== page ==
Flex developers seem very comfortable with Runtime Shared Libraries, but it’s something that most ActionScript dev’s aren’t so hot on. The MXMLC compiler provides a couple of ways to reduce the size of your published SWF by allowing you to automatically exclude duplicated class definitions across SWFs loaded at run time. The problem is a very simple one; you have a Main application which loads in a bunch of child “sub apps” into the same Application Domain; both of the SWFs end up with the same classes compiled into them (for example, you may be using famework elements in both) – because the Main application SWF has already loaded these classes there is no need to include them into the child swf as well.
The simplest MXMLC compiler flag you can use is, -runtime-shared-libraries, simply point it at the location of your Main SWF when compiling the subapps and it will do the rest for you. Alternatively, Those of you who worked in AS2 back in the day may recall the old exclude.xml; well it’s still alive and kicking with MXMLC, it just goes under the name of -link-report.
The process is pretty straight forward, compile your main application supplying the link-report flag, this will dump out an XML file. Next, compile all your subapps supplying the load-externs flag. Keith Peters goes into more detail on his blog.
Checking our Compiler Flags
This may seem pretty obvious, but it’s important to check; The MXMLC compiler which ships with the Flex SDK supports a crazy number of switches and options, the following options can impact on the size of the compiled SWF:
-debug – Pretty obvious, if you set the debug flag to true when compiling, MXMLC will embed a whole bunch of debugging information to your SWF, bloating out the filesize. The main thing to watch out for is that you don’t end up deploying SWFs compiled with the debug flag set to true on your live server. Sames goes for the -optimise and -verbose-stacktraces flags
-include-libraries – Make sure that you didn’t mean to use -library-path instead! include-libraries will compile the entire contents of a SWC into your final SWF file even if you never actually use any of it! Using library-path, on the other hand, results in only the classes which you import being compiled into the SWF
All of the above require no changes to our existing codebase, but combined have resulted in a massive reduction for the size, and loading time of our SWFs.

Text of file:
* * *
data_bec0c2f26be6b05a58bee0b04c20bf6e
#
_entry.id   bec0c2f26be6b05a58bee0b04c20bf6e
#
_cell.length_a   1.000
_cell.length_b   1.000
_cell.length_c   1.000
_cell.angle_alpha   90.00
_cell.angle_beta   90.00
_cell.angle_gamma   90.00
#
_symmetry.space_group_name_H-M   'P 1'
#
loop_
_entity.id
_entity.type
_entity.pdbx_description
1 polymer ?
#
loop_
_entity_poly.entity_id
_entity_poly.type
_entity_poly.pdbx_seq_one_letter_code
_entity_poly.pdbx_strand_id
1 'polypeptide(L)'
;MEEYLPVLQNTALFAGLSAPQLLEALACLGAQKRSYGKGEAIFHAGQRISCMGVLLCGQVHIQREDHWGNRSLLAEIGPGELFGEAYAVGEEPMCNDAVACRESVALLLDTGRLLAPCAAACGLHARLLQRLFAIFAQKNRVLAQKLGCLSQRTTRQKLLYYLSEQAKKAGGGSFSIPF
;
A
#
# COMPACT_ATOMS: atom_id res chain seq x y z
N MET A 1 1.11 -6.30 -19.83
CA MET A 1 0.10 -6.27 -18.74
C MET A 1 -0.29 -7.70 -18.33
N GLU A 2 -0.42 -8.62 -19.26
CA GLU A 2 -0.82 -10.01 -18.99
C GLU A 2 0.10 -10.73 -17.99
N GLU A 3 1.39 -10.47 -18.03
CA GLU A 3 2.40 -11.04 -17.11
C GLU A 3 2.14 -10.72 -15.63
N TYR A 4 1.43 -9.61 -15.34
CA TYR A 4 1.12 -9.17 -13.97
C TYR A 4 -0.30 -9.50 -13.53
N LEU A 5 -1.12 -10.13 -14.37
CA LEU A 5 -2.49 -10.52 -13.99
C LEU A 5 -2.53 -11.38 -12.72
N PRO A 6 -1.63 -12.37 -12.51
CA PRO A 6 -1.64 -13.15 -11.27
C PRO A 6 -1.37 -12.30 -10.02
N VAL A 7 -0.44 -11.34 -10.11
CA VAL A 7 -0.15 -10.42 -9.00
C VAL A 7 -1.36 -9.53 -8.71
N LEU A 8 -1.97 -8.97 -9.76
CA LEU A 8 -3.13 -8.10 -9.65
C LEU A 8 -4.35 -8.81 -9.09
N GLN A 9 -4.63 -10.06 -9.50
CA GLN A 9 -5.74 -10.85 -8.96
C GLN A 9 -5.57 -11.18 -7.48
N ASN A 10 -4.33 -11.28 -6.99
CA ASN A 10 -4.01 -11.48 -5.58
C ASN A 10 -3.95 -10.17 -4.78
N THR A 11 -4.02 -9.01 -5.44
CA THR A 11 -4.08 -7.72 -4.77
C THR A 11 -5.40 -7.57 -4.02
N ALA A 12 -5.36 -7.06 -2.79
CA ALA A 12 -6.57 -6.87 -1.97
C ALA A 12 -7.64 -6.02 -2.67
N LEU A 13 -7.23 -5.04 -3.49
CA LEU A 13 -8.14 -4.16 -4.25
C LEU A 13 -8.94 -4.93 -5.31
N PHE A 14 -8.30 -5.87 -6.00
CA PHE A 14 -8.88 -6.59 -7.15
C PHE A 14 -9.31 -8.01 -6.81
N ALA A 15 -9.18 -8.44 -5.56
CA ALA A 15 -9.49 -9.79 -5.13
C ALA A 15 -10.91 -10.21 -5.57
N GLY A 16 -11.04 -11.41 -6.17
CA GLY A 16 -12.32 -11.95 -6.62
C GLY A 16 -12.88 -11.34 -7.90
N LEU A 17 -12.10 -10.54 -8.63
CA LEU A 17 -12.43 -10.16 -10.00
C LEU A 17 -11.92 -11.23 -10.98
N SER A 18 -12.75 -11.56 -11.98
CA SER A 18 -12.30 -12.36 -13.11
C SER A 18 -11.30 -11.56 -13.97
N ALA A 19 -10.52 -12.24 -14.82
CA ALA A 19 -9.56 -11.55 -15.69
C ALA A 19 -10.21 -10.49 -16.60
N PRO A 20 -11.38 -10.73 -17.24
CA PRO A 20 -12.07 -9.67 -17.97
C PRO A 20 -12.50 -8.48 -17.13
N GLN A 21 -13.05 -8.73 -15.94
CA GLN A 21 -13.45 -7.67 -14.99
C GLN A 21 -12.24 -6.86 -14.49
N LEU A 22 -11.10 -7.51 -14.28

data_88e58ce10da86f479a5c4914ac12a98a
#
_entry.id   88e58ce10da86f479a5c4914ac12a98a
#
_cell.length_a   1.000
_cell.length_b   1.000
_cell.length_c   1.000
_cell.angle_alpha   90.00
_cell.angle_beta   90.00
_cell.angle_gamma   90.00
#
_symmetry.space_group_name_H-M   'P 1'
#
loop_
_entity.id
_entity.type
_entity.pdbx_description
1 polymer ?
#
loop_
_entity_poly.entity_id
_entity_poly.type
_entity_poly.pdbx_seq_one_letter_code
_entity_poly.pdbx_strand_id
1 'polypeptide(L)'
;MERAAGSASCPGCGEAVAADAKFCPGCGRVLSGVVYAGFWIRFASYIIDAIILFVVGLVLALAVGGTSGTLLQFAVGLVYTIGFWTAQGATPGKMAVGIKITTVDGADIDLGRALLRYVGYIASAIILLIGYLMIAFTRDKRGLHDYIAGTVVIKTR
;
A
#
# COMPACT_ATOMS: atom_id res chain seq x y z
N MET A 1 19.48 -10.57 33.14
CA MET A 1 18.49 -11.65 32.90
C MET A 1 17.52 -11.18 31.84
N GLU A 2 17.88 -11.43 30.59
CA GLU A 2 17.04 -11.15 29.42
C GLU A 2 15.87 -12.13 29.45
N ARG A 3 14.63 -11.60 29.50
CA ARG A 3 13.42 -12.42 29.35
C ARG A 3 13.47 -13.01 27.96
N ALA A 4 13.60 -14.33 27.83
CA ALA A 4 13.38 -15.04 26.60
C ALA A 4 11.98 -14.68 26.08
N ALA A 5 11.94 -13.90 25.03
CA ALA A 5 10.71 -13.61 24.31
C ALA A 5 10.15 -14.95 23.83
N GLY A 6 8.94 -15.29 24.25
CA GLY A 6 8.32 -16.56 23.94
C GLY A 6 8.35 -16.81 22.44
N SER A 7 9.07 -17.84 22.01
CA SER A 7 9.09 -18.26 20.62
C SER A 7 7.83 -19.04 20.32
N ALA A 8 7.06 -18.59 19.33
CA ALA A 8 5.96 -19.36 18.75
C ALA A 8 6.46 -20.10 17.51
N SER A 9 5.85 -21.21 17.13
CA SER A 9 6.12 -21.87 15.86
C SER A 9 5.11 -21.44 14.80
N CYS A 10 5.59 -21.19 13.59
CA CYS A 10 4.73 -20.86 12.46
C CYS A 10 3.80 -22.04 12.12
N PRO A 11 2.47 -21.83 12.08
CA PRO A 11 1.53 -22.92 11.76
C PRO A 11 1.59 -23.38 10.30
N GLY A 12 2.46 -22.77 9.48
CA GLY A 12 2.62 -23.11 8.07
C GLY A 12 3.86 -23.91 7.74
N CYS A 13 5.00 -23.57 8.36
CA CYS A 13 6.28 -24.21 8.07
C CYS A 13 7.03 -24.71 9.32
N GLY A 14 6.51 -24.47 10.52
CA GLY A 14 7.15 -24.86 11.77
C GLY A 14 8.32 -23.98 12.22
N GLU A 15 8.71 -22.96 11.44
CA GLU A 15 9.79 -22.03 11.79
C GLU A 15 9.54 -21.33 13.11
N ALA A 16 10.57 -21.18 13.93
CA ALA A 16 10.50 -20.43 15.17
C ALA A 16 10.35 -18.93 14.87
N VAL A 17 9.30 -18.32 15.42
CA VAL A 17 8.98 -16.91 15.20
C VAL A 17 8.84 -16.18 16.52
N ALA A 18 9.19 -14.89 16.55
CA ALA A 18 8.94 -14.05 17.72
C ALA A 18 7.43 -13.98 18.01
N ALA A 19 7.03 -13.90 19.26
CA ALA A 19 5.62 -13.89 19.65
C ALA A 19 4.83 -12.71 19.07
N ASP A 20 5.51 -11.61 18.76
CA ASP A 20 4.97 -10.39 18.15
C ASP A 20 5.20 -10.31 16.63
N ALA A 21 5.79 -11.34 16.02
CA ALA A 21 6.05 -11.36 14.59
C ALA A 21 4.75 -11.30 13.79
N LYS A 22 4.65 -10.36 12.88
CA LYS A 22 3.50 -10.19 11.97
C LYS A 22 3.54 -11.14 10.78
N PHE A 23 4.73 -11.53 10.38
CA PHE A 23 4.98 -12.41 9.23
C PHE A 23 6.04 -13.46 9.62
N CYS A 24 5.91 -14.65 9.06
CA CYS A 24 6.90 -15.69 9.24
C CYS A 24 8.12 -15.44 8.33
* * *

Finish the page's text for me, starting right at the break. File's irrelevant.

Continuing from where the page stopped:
For a while now I’ve wanted to write a blog post about how the game development process works at Mind Candy. We use an Agile development process called Scrum, and it suits our business very well.
Over the course of 3 months we recorded an essential part of the Scrum process at Mind Candy: the movement of tasks over our 10 foot tall scrum boards. We have these boards at the back of the office for everyone to see, and it’s a great way for the whole company to get a feel for what features are currently being developed and how well they’re going.
I had originally envisioned a mammoth post going into great detail about how wonderful scrum is for a creative startup like Mind Candy, the benefits it brings our awesome developers and how, as a management team, knowing that we’re always working on the highest priority work to keep our millions of users growing and actively engaged is a great thing, but the irony is that I spent so long thinking about the post that I never actually wrote anything, and that’s what the heart of scrum is all about: releasing the minimal marketable feature as early as possible.
So here you have the first iteration of my post about scrum, as well as the first of hopefully many time-lapse videos of how our processes work at Mind Candy.
If working in a fast paced environment using a process that empowers everyone on the team to create amazing products interests you, then good news! We’re recruiting and we’d love to hear from you.